As of January 25, cumulative precipitation for the 2020/21 season has been below average in most provinces. Contrary to earlier forecasts, mean temperatures have been below average across most of the country from mid-November to early January 2020. According to key informants, these conditions delayed winter wheat cultivation in Kabul, Parwan, Balkh, and Samangan provinces. Though complete geographical information is limited, concern for damage to the wheat crop due to cold temperatures exists in Badghis, Bamyan, Daykundi, Logar, and Paktya provinces. Meanwhile, below-average precipitation forecast across the country through May is cause for concern for both winter and spring wheat production.
After increasing from October to December 2020, the number of daily new COVID-19 cases in Afghanistan has been generally declining in January 2021, although underreporting of cases remains a concern. According to the Ministry of Public Health, 234,453 individuals have been tested for COVID-19 as of January 21, 2021, while 54,672 (23 percent) have tested positive, suggesting limited testing capacity. The Afghanistan government and its borders are all open, facilitating normal trade of food items. Overall, while significant additional negative impacts on food security are not expected in the coming months, prolonged impacts of the COVID-19 pandemic are still visible in Afghanistan. In particular, below-average numbers of migrant workers in Iran are expected to be contributing to below-average remittances for both rural and urban households.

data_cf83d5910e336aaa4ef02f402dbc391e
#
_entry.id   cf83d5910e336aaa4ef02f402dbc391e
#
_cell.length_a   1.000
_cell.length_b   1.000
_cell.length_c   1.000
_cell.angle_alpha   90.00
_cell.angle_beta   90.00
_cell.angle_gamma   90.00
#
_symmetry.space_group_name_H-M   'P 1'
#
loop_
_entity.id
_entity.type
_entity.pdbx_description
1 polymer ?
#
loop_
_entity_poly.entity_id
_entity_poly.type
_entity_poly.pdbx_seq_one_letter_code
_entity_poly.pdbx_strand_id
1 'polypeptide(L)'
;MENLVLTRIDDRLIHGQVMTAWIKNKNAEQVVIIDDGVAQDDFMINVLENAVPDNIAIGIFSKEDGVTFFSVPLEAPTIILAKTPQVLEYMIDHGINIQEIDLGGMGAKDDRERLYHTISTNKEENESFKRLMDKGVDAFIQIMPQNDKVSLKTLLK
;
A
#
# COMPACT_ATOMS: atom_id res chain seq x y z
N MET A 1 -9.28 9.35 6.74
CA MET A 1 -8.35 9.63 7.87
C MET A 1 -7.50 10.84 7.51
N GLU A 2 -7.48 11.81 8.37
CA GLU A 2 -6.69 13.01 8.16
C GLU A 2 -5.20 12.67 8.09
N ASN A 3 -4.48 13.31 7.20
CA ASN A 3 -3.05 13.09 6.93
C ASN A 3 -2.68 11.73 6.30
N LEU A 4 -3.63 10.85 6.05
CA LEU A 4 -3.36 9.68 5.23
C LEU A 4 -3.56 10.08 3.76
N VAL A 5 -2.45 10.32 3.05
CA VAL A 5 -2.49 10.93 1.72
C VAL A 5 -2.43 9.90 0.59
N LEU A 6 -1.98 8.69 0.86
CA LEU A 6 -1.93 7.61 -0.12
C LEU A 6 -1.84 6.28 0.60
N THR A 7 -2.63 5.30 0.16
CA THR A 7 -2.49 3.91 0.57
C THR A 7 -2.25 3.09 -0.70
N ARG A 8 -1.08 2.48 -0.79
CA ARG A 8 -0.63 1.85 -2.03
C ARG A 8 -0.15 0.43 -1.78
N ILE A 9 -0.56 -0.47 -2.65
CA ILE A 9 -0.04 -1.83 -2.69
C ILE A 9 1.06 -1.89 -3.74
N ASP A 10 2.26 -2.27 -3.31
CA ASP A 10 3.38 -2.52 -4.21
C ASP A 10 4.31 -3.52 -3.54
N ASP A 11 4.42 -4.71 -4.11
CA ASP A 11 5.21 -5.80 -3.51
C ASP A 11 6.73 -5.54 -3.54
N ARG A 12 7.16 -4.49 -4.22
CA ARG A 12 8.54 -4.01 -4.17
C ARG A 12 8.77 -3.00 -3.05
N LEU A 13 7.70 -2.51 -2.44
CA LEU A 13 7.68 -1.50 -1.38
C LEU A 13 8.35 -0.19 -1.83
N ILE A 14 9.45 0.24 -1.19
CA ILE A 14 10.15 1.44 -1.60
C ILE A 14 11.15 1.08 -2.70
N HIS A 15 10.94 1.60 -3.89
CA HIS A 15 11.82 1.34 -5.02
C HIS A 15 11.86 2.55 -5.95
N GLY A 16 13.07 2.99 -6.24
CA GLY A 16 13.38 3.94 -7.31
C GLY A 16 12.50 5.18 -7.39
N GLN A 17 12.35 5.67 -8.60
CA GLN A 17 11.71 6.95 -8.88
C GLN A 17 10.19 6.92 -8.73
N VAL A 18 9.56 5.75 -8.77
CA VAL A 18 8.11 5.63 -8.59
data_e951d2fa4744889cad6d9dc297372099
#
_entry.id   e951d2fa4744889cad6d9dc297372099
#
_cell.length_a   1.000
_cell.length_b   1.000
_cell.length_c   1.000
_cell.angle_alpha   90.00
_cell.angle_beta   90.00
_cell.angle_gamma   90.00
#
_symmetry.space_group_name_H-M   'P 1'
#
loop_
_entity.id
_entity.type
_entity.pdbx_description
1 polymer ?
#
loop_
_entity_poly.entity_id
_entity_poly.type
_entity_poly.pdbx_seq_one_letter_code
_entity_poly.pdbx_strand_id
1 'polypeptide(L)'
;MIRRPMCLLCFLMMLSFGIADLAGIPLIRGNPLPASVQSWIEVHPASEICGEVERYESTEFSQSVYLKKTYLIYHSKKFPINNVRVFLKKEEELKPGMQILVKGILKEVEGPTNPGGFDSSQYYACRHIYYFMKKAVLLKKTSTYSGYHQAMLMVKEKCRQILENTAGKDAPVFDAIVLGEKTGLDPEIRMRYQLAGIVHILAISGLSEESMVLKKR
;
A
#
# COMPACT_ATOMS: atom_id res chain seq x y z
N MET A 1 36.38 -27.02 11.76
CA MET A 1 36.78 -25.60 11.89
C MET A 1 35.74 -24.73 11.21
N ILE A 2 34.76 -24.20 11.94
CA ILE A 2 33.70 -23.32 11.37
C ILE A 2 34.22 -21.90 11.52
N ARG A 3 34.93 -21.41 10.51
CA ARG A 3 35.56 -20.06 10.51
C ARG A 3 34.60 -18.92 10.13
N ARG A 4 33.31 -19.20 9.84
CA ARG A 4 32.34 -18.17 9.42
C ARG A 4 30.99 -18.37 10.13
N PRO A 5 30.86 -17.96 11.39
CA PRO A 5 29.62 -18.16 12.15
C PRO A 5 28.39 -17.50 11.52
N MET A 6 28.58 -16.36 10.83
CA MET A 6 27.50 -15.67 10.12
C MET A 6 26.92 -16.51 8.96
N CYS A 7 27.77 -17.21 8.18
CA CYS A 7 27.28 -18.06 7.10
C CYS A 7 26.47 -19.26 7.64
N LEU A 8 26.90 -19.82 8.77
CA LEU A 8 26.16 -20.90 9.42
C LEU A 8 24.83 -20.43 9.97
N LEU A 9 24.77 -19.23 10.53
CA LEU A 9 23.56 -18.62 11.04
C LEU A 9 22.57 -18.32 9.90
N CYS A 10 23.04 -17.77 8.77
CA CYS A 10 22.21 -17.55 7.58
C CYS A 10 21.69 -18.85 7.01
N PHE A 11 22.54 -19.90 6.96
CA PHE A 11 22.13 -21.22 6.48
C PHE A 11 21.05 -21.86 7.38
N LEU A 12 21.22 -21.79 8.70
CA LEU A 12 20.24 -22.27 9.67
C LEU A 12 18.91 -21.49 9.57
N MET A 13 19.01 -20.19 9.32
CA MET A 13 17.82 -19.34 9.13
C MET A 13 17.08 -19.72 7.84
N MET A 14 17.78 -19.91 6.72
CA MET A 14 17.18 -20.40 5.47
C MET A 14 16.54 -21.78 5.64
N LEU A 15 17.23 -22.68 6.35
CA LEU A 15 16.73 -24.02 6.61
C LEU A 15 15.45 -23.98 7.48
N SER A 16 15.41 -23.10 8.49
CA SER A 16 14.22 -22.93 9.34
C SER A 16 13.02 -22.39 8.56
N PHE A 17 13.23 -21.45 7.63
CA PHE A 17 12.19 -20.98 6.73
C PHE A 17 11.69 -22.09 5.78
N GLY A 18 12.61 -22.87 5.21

According to the Ministry of Agriculture, Irrigation and Livestock, food prices in main markets in December 2020 remained above average, mainly due to higher prices of imported food items in source markets including, notably, wheat in Kazakhstan. At the national level, wheat flour prices in Afghanistan were stable from November to December 2020, though at levels 11 percent higher than last year and 27 percent higher than the three-year average.
In most rural areas, Stressed (IPC Phase 2) outcomes are widespread and are expected to persist throughout the projection period. However, in areas that harvested lower amounts and in areas worst affected by conflict, Crisis (IPC Phase 3) outcomes are likely during the remainder of the lean season. Throughout the country, an increasing number of poor households—particularly those with below-average stocks or who are adversely affected by lower remittances—are expected to deteriorate to Crisis (IPC Phase 3) as the lean season progresses and stocks are exhausted.
In urban areas, lower availability of income-earning opportunities during winter, below-average remittances, and above-average food prices are likely to restrict access to food and income for many poor households, with Crisis (IPC Phase 3) outcomes expected throughout the projection period in the absence of assistance. As implementation of the COVID-19 relief program progresses, households receiving humanitarian assistance are likely to improve to Stressed! (IPC Phase 2!) until they exhaust the assistance. According to available information as of January 29, a total 3,020 urban households (around 21,000 people, representing less than 1 percent of the population) across 13 provincial capitals have so received this assistance.